The Abidjan Declaration was adopted in 2015 by Head of States of the Economic Community of West African States (ECOWAS).
This declaration commits member states to support the United Nations High Commissioner for Refugees (UNHCR ), to end statelessness by 2024. However, Ghana still remains as one of the few West African countries yet to implement the action plan.
Speaking at the 2nd Anniversary celebration of the Abidjan Declaration, Mr. Edmund Quartey, Associate Protection Officer, UNHCR Ghana said a key global and national action plan is to accede to the statelessness conventions.
He said there are two statelessness conventions: One is from 1954 which has to do with the status of statelessness and one from 1961 which has to do with the reduction of statelessness.
He further said, “Although Ghana has not fulfilled her pledge to accede to the convention by the end of 2016, we are hoping that as we are celebrating the second anniversary of the declaration, Ghana will take advantage and begin to take steps to be able to do so.”
Mr. Quartey noted that since 2014, there have been a growing number of countries which are implementing the declaration and they are hopeful that Ghana will join the rest of the member states in implementing the declaration.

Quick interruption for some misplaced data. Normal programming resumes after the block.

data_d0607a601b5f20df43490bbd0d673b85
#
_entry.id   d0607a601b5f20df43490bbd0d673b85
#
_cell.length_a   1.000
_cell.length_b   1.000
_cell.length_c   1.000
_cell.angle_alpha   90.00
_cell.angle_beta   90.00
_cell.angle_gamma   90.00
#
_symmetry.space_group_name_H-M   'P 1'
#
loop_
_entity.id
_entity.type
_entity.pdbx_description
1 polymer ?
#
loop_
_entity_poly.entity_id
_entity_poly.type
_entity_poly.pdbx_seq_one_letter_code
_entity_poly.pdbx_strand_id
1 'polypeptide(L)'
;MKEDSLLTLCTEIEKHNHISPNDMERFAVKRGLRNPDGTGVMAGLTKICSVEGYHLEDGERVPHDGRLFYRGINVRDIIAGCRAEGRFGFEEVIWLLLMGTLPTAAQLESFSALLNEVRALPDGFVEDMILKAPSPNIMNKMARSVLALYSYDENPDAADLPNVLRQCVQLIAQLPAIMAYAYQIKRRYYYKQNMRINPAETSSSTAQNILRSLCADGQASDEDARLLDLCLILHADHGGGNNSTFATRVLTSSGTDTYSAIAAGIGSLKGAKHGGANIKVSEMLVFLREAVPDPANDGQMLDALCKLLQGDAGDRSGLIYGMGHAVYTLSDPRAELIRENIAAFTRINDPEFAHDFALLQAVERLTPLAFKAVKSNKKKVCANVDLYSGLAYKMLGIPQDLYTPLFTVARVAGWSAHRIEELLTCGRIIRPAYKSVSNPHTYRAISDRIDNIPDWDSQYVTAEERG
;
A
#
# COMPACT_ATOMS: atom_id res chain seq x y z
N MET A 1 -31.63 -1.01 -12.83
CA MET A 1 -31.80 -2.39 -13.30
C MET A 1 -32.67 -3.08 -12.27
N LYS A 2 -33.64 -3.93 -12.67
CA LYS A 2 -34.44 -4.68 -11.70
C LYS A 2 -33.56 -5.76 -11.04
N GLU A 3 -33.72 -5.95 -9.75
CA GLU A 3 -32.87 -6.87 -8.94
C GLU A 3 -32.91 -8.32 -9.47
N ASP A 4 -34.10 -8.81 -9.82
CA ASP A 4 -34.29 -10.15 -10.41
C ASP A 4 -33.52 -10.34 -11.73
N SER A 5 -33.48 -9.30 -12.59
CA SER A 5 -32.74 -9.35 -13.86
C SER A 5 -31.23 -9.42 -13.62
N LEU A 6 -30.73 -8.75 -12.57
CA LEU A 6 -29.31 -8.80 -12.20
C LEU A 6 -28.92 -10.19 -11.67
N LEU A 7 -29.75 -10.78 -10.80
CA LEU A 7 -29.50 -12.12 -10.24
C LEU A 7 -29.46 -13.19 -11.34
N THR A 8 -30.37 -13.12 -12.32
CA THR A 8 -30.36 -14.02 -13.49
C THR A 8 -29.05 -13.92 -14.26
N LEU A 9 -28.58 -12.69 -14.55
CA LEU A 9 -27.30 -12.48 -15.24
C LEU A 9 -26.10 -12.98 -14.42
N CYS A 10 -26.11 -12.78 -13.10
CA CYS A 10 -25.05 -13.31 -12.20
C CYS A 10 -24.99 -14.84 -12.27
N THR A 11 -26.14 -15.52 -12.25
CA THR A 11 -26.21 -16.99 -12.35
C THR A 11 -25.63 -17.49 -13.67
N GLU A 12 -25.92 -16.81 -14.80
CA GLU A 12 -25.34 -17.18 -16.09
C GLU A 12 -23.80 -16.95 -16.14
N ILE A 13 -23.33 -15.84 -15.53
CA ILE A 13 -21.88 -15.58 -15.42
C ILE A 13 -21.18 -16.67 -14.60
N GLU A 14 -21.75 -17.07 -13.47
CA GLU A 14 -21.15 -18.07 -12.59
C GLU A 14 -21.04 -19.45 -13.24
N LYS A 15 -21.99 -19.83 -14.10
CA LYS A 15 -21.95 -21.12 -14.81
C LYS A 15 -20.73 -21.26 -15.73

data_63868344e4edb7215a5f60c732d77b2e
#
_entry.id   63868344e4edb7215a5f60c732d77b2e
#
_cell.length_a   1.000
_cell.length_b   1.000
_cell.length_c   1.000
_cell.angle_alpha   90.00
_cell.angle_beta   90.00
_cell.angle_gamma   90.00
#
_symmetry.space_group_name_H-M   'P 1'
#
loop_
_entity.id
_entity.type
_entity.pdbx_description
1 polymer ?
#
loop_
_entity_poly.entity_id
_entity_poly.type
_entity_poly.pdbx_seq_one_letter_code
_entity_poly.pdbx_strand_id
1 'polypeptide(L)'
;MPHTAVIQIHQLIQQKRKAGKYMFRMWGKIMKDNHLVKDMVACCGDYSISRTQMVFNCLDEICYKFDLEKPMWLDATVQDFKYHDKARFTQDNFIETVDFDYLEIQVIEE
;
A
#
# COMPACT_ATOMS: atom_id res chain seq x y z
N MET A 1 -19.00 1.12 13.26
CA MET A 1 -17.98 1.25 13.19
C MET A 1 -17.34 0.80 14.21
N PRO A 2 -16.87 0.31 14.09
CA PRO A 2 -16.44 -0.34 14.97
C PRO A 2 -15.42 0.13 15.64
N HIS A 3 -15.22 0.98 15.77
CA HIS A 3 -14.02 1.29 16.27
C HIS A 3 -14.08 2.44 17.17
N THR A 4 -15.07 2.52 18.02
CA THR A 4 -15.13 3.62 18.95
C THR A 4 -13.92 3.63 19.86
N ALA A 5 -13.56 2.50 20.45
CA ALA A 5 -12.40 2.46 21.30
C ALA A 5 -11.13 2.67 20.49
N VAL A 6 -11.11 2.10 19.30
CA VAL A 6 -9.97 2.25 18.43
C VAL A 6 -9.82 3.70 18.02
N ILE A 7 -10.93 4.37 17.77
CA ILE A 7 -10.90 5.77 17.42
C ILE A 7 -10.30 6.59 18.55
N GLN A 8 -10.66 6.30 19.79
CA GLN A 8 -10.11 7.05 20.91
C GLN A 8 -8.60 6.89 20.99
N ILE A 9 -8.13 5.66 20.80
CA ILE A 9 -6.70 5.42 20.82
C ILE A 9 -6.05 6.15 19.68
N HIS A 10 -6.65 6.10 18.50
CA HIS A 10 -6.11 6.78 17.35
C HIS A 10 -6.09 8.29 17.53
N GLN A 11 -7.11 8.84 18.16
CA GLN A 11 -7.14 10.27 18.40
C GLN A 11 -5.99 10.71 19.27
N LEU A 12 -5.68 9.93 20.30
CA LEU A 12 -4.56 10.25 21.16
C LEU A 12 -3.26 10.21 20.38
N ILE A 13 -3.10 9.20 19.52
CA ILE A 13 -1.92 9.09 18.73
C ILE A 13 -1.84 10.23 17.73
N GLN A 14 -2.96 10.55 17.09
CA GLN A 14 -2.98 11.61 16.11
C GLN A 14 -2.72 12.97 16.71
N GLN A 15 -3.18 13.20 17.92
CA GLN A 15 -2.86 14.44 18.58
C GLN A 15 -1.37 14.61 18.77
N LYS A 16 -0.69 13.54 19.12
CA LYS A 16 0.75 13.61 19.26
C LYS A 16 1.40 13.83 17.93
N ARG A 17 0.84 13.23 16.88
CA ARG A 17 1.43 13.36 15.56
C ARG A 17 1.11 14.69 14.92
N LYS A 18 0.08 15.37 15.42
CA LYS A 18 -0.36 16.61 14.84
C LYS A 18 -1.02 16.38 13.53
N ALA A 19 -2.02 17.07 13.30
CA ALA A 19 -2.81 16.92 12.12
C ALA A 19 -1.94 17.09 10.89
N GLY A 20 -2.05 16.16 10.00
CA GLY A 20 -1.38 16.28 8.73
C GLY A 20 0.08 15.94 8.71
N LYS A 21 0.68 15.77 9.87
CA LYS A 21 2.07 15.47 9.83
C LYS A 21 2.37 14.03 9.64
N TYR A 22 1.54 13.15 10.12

“As we mark the second anniversary of the declaration, we are reminding states that have not acceded to the convention to do so by developing their national action plan, adopting them and implementing them.
The global action plan is from 2014 to 2024 and UNHCR is aiming to support states to end statelessness in 10 years.
“We believe the 10 year period to eradicate statelessness completely is achievable if states will begin to take the necessary action by ensuring that children are issued birth certificate as soon as they are born,” he said.
Birth registration rate in Africa, he pointed out is generally low, adding, “With Ghana’s birth registration rate around 63 per cent, it will be important that Ghana works to ensure that birth registration rates are increased.
A stateless person is defined by UNHCR, as an individual who is not considered a national by any State under the operation of its laws.
Across the world today, more than 10 million people are told they do not belong anywhere. They are called stateless and are denied a nationality.This phenomenon affects 1 million individuals in West Africa, with majority of them being children, according to UNHCR.
By Pamela Ofori-Boateng